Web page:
Breastfeeding is the easiest way to create a bonding between you and your baby. One of the keys to successful breastfeeding is simply sitting up while you breastfeed-sit up in bed, in a comfortable armchair or in a rocking chair. Use pillows behind your back, under your elbow and on your lap to support the baby. Use a footstool to bring your knees up or use pillows under your knees if you are sitting up in bed. You should be relaxed with none of your muscles straining. Your baby should be lying on his side with his whole body facing you and his knees pulled in close to your body. There are a number of breastfeeding pillows to help, but you don’t necessarily need one of those to succeed. Getting your baby to latch on properly helps promote successful breastfeeding. A poor latch can cause discomfort to you as well as exasperation for your newborn. Get as much help as you can when you are in the hospital after giving birth. Ask for a nurse or lactation consultant.
Having a newborn baby at home for the first time, as a parent, you would want to ensure that your baby is healthy, happy and everything is progressing well. One common concern for new parents is how long and how often their newborn should be sleeping.
Newborn sleeping patterns can be unusual to say the least! Newborn babies can have unique sleeping patterns and on average, you can expect a newborn baby to sleep around 16 hours per day during the first month. Some babies greatly vary from the average and may sleep as little as 12 hours a day or as much as 19 hours a day.
It is common for babies to move around a lot while sleeping and to look like they are struggling to get their rest. This occurs because they have vastly different sleep patterns to adults. Babies can spend 50% of their time sleeping in REM (rapid eye movement) sleeping states. Rest of the 50% of the time the baby is sleeping, having wonderful dreams and may be moving their arms and legs. During this period of their development, their brain is rapidly adapting to their new environment, trying to understand the world around them. Don’t take this constant movement to mean the baby isn’t getting a peaceful sleep.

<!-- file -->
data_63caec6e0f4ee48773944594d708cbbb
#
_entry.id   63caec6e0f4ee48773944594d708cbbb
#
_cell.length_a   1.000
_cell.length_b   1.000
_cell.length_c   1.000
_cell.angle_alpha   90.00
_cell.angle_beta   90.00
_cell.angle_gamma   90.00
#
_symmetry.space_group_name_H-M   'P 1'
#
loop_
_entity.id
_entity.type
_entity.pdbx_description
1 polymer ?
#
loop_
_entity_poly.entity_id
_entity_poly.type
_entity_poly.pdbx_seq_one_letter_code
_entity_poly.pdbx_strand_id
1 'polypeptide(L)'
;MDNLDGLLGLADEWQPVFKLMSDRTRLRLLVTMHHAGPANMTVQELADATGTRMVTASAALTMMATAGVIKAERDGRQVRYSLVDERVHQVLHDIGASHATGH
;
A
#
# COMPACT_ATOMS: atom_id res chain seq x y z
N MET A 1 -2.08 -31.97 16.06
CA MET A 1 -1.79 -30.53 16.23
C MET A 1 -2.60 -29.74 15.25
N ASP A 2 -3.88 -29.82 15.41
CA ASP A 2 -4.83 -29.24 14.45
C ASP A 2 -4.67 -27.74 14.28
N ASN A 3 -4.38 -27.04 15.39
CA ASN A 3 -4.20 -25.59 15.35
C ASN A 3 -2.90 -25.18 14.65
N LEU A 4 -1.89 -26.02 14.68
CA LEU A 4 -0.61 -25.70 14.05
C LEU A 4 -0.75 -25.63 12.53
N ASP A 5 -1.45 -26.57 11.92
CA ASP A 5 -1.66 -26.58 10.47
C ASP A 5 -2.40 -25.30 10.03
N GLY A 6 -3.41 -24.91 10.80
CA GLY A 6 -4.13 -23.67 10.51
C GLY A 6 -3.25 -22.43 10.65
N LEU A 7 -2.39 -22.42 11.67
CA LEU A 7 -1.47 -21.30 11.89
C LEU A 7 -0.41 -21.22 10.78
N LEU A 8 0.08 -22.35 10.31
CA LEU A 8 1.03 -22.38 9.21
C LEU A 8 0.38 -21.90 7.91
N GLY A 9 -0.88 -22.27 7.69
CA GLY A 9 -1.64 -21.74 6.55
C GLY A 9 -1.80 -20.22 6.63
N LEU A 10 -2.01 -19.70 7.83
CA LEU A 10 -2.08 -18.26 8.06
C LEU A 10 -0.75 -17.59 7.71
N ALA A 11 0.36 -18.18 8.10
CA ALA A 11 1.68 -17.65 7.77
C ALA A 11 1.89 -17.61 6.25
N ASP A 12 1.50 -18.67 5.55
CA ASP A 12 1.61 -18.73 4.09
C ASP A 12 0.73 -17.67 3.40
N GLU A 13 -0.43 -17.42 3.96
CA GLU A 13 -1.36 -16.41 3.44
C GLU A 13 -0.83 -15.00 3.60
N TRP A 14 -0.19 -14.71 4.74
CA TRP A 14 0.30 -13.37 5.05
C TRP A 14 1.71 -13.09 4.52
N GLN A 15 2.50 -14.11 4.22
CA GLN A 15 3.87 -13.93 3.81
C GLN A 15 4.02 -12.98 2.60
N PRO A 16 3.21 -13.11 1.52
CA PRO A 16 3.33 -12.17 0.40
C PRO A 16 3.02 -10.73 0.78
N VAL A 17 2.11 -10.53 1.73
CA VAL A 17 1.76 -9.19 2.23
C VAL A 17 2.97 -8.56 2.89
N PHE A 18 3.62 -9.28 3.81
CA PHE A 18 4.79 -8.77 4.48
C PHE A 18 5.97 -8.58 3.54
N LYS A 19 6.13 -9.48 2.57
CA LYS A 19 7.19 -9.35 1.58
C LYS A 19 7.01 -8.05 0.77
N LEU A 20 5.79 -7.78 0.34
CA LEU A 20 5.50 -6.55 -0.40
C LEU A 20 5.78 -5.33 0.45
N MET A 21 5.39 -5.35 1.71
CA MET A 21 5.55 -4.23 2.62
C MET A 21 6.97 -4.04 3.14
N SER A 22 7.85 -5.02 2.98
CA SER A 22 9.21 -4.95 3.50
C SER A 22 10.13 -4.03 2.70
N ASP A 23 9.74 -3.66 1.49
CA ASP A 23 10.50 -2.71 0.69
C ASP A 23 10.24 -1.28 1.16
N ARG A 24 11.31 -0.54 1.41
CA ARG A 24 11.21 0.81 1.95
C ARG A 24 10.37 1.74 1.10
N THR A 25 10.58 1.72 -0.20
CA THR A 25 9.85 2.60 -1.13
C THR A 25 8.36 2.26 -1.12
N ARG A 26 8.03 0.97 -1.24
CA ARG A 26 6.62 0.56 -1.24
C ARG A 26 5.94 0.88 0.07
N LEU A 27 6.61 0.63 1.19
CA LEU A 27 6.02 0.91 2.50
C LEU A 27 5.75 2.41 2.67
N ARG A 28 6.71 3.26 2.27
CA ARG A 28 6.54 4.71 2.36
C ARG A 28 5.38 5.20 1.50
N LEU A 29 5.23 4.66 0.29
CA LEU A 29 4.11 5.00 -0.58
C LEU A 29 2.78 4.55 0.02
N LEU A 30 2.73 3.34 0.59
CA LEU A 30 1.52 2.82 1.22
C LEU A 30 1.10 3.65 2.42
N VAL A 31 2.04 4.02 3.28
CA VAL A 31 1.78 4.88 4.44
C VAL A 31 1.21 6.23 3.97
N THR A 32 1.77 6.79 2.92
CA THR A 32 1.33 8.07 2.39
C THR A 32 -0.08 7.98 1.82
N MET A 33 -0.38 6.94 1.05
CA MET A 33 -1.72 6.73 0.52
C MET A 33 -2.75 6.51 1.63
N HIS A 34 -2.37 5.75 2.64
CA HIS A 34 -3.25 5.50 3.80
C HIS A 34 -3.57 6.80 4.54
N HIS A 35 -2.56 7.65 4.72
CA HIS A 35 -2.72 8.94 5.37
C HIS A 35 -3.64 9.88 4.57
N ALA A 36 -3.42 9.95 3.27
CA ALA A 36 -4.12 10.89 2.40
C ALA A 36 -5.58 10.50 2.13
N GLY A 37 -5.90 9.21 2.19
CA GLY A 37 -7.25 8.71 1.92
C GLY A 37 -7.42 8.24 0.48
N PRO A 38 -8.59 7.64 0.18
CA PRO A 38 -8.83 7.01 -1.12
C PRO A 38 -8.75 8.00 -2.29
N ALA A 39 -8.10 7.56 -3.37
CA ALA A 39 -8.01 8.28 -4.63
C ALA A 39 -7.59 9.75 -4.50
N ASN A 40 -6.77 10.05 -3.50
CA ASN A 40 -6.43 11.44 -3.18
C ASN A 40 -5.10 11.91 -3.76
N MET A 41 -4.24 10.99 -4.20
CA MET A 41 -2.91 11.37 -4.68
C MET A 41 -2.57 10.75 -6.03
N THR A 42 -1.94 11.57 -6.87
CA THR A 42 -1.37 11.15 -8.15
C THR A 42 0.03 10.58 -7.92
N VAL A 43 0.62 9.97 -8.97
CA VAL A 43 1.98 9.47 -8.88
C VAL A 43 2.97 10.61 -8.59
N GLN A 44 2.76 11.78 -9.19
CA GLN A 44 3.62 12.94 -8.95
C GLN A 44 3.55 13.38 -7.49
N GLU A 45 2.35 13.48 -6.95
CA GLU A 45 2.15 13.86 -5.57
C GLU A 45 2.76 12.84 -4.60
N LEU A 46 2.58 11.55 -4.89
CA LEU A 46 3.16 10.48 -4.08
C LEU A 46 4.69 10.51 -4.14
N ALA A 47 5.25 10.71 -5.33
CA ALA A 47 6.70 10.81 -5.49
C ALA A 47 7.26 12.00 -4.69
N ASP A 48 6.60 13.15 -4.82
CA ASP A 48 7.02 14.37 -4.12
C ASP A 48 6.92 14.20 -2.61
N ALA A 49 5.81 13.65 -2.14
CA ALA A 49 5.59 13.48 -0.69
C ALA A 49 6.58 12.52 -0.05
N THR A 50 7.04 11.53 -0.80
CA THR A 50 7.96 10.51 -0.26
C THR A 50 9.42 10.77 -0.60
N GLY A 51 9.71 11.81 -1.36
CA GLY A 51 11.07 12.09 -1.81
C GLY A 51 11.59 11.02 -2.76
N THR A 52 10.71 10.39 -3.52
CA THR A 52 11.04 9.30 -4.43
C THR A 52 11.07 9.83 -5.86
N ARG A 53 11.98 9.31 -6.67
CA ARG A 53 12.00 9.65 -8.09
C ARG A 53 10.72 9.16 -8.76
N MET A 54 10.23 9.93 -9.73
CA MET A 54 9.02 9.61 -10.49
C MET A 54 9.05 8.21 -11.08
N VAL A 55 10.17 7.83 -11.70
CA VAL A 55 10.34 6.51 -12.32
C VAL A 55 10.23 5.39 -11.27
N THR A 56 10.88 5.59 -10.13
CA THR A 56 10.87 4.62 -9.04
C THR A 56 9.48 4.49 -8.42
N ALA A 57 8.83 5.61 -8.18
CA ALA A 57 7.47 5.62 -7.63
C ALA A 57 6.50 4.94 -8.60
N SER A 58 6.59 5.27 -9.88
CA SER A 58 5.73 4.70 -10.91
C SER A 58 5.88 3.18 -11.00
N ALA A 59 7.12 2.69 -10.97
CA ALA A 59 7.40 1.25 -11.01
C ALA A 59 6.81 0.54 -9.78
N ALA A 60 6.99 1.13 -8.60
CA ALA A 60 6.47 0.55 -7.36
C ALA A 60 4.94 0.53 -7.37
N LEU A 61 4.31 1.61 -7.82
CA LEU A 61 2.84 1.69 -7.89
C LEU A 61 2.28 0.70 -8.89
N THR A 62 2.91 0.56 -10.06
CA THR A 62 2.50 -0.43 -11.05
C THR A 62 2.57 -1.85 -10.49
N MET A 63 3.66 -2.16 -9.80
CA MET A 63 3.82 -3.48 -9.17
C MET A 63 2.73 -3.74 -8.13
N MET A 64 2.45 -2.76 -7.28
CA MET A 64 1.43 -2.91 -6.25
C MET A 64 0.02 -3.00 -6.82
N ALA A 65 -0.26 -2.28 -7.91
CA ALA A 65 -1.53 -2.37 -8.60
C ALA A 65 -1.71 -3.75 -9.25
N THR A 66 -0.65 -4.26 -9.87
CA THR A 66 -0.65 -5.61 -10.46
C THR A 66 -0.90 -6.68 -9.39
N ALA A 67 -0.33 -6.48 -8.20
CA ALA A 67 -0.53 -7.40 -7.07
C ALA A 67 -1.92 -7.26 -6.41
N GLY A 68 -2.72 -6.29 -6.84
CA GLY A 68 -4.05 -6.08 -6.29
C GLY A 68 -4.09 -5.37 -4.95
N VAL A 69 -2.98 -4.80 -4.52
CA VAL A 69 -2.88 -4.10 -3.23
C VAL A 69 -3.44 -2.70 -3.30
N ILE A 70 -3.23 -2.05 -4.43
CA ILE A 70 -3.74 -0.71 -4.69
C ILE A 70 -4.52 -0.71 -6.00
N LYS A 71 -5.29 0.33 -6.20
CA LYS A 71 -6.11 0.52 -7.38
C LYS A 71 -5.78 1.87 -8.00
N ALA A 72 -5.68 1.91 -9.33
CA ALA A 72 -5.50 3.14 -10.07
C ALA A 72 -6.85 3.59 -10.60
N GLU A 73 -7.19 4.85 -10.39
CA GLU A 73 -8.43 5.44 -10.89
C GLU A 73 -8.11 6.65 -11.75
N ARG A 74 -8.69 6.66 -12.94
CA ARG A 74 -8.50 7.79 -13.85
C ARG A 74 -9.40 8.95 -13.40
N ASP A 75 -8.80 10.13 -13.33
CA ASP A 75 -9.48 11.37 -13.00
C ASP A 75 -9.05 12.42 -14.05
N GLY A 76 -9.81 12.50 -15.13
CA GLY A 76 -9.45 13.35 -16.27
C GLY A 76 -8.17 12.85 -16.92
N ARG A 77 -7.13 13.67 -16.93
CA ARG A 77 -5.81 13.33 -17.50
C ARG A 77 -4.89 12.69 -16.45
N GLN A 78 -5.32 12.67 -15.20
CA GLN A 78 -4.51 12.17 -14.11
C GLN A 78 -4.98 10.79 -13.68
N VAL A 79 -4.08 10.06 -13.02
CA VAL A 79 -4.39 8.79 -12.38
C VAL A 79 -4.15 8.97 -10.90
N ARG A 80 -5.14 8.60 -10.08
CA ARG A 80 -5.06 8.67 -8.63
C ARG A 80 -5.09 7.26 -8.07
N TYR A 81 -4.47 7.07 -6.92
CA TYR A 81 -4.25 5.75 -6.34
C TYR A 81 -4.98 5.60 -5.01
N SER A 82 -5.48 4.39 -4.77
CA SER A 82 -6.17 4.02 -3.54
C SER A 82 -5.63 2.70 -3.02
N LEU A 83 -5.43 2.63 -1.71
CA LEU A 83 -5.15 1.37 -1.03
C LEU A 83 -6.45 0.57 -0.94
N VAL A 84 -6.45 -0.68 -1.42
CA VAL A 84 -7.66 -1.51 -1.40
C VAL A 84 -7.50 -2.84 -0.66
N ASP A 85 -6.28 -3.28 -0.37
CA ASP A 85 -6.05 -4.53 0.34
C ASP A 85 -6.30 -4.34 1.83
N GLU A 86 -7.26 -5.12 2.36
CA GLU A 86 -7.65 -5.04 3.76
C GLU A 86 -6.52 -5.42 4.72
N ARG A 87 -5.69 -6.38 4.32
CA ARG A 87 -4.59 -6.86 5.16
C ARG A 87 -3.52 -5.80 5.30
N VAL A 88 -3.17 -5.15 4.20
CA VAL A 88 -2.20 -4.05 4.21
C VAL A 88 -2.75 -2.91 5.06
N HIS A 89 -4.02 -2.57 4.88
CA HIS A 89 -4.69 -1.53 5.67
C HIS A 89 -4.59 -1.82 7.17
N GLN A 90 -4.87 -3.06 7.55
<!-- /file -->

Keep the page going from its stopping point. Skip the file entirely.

Newborns feed very, very frequently, but this isn’t a problem to be solved – it’s perfectly natural! Your newborn’s tummy is quite small, so it’s understandable that he needs to eat often. Breastfeeding is and has always been the best nutrition for your baby. It has been proven to be beneficial for mothers and a vital nutritional factor for babies for the first 6 months. Although, under unavoidable circumstances, you may have to switch to formula milk, we always recommend breastfeeding.
Formula-fed newborns may need to eat slightly less often than breast-fed newborns, because it takes a newborn’s tummy longer to digest and break down formula milk, resulting in baby feeling fuller for longer periods of time. Breast milk, on the other hand, is digested fairly quickly.
In general, if you are exclusively nursing, it’s best to nurse on demand in the first few weeks after birth – this will ensure that your milk supply becomes well-established. In the first 12 weeks, your newborn may have one 4-5 hour stretch of sleep during the day or night, but your baby really shouldn’t have more than one (or possibly two, in some cases) – in order to maintain your supply, you’ll need to nurse every 2-3 hours, on average. Once your baby is past 3 months of age, and is in the infant stage, that will slowly stretch into 5-6 hours, and then 7-8, and eventually right up to 10 or 11 hours once your baby is 9 or 10 months old.
|Written By:||Dr. Prabha
Neonatalogist at Milann
|Date:||November 22, 2016|
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